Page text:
The distribution of land and water imposes an important influence upon precipitation in the middle and high latitudes. Though situated in the same latitudes, the continents receive less precipitation than the oceans, for the continental air masses are drier than the maritime air masses.
Though 71 per cent of the earth’s surface is water and only 29 per cent land, it has been estimated that 19 per cent of the earth’s total annual precipitation falls on land surfaces and the remaining 81 percent on the oceans.
Interior locations on the continents, being far away from the source of oceanic moisture, receive relatively less precipitation than coastal areas.
The coastal areas which lie directly in the path of moisture- laden on-shore winds naturally get greater rainfall. On the other hand, such coastal areas as have off-shore winds are deprived of the oceanic moisture and so get scanty rainfall.
Wherever the coastal areas are flanked by mountain ranges, the favourable winds yield larger amount of precipitation on the windward slopes than on the leeward side.
Similarly, warm ocean currents are conducive to greater precipitation on the adjacent lands, whereas the cold currents produce only fogs.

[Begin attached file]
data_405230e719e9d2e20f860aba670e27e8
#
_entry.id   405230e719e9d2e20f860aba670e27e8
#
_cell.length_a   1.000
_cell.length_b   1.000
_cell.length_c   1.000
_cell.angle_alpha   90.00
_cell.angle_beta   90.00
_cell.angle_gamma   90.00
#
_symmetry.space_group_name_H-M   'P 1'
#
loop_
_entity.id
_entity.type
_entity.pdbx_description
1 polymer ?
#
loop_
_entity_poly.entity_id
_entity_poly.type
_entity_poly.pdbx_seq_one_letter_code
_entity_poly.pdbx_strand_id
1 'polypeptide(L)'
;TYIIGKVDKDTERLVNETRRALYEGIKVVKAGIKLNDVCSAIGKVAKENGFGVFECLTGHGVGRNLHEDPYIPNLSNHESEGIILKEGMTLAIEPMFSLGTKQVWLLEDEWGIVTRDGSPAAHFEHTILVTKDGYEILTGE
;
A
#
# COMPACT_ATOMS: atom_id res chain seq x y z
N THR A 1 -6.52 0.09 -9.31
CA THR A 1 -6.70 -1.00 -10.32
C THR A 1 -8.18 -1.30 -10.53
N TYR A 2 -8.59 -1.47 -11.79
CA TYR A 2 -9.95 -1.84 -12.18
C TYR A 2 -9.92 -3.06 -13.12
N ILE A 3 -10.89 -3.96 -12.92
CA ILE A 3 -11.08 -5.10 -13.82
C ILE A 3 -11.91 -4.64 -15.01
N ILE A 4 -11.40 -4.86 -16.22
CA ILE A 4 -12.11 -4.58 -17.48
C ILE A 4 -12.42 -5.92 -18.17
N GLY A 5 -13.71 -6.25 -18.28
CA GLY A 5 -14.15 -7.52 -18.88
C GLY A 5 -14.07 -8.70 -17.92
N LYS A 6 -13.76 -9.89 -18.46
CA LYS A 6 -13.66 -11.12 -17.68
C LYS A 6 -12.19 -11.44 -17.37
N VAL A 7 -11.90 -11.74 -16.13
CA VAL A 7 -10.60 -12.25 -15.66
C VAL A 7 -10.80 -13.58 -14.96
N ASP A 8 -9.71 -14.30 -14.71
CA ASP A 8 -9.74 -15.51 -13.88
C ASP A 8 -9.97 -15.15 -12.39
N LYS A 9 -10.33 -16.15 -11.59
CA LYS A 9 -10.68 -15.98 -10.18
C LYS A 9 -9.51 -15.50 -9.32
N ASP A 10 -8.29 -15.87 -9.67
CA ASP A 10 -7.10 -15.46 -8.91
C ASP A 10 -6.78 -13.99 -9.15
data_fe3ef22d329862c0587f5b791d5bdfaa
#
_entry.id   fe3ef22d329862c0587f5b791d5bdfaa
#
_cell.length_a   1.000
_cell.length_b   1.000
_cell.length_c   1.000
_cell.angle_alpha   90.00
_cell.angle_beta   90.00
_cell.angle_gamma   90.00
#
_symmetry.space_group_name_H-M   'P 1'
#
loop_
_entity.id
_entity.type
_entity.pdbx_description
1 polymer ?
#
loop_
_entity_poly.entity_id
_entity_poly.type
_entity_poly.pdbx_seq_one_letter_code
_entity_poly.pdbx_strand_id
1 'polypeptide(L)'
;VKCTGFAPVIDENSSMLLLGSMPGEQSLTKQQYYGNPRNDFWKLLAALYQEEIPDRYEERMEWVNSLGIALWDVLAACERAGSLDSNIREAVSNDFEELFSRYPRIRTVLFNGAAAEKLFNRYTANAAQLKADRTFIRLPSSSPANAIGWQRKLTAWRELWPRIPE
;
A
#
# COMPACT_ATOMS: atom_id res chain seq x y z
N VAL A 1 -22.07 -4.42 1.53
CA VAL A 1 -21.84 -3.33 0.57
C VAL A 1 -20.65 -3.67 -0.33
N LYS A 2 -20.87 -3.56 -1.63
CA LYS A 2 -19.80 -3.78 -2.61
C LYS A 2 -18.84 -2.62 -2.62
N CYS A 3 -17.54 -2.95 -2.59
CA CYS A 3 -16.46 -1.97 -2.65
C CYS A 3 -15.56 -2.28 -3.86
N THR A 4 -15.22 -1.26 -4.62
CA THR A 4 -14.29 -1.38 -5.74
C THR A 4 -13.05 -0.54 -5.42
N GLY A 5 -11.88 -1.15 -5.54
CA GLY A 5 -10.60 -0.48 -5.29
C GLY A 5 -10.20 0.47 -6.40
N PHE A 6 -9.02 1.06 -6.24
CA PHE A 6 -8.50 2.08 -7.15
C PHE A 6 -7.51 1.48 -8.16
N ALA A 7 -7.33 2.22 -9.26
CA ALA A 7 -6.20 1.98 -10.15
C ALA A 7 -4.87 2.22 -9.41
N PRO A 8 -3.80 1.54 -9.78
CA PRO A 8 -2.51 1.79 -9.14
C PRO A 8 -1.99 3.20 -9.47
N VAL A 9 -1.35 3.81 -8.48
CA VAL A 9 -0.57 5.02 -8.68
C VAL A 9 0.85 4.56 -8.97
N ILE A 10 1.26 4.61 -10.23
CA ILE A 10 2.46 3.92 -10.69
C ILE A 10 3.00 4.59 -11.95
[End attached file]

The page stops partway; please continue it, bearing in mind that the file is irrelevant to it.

The effect of continents on the distribution of precipitation is very distinct in the vast land mass of Asia. Because of their interior locations, the countries of Iran, Afghanistan and Saudi Arabia constitute a long and extensive dry belt extending up to the great desert of Sahara in Africa.
Similarly, the dry areas of North Mexico and south-western U.S.A. are typical examples of the effect of continentally. In the southern hemisphere, the western parts of sub-tropical regions of Australia, South Africa and South America have deserts mainly because of the effect of continentally.
However, the eastern parts of sub-tropical high pressure belts have moist climates, because the moisture-bearing trade winds bring in the oceanic influence and produce plenty of rainfall.